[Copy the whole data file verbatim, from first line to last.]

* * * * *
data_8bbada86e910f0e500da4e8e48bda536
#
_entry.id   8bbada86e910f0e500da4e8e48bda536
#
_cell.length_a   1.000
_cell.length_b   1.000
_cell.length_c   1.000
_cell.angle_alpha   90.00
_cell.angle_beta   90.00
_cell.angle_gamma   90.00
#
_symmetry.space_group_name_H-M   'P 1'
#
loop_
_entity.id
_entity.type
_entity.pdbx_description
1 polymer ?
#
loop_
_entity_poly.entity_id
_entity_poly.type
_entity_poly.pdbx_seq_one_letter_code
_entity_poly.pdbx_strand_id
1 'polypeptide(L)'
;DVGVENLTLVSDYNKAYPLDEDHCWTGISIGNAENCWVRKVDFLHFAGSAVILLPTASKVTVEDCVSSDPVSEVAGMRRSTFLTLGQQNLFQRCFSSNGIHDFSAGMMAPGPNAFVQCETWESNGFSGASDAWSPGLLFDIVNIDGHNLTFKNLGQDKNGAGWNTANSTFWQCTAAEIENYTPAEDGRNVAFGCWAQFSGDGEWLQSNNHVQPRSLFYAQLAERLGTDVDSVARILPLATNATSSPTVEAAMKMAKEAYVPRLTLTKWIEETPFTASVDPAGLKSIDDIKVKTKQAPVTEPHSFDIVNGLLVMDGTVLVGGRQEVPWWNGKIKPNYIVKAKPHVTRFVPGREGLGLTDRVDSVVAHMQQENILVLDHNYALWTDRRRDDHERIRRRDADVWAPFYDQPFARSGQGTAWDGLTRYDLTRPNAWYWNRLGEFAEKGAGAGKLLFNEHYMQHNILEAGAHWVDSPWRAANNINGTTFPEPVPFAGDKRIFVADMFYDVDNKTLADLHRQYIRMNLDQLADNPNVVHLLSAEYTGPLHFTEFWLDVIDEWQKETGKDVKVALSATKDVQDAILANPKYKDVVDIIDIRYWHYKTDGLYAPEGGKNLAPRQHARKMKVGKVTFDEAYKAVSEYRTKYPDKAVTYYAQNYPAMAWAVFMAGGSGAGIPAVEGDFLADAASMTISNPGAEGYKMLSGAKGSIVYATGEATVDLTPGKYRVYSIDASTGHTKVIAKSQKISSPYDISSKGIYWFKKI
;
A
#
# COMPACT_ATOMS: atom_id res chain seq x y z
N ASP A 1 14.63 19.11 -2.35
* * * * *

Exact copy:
data_8bbada86e910f0e500da4e8e48bda536
#
_entry.id   8bbada86e910f0e500da4e8e48bda536
#
_cell.length_a   1.000
_cell.length_b   1.000
_cell.length_c   1.000
_cell.angle_alpha   90.00
_cell.angle_beta   90.00
_cell.angle_gamma   90.00
#
_symmetry.space_group_name_H-M   'P 1'
#
loop_
_entity.id
_entity.type
_entity.pdbx_description
1 polymer ?
#
loop_
_entity_poly.entity_id
_entity_poly.type
_entity_poly.pdbx_seq_one_letter_code
_entity_poly.pdbx_strand_id
1 'polypeptide(L)'
;DVGVENLTLVSDYNKAYPLDEDHCWTGISIGNAENCWVRKVDFLHFAGSAVILLPTASKVTVEDCVSSDPVSEVAGMRRSTFLTLGQQNLFQRCFSSNGIHDFSAGMMAPGPNAFVQCETWESNGFSGASDAWSPGLLFDIVNIDGHNLTFKNLGQDKNGAGWNTANSTFWQCTAAEIENYTPAEDGRNVAFGCWAQFSGDGEWLQSNNHVQPRSLFYAQLAERLGTDVDSVARILPLATNATSSPTVEAAMKMAKEAYVPRLTLTKWIEETPFTASVDPAGLKSIDDIKVKTKQAPVTEPHSFDIVNGLLVMDGTVLVGGRQEVPWWNGKIKPNYIVKAKPHVTRFVPGREGLGLTDRVDSVVAHMQQENILVLDHNYALWTDRRRDDHERIRRRDADVWAPFYDQPFARSGQGTAWDGLTRYDLTRPNAWYWNRLGEFAEKGAGAGKLLFNEHYMQHNILEAGAHWVDSPWRAANNINGTTFPEPVPFAGDKRIFVADMFYDVDNKTLADLHRQYIRMNLDQLADNPNVVHLLSAEYTGPLHFTEFWLDVIDEWQKETGKDVKVALSATKDVQDAILANPKYKDVVDIIDIRYWHYKTDGLYAPEGGKNLAPRQHARKMKVGKVTFDEAYKAVSEYRTKYPDKAVTYYAQNYPAMAWAVFMAGGSGAGIPAVEGDFLADAASMTISNPGAEGYKMLSGAKGSIVYATGEATVDLTPGKYRVYSIDASTGHTKVIAKSQKISSPYDISSKGIYWFKKI
;
A
#
# COMPACT_ATOMS: atom_id res chain seq x y z
N ASP A 1 14.63 19.11 -2.35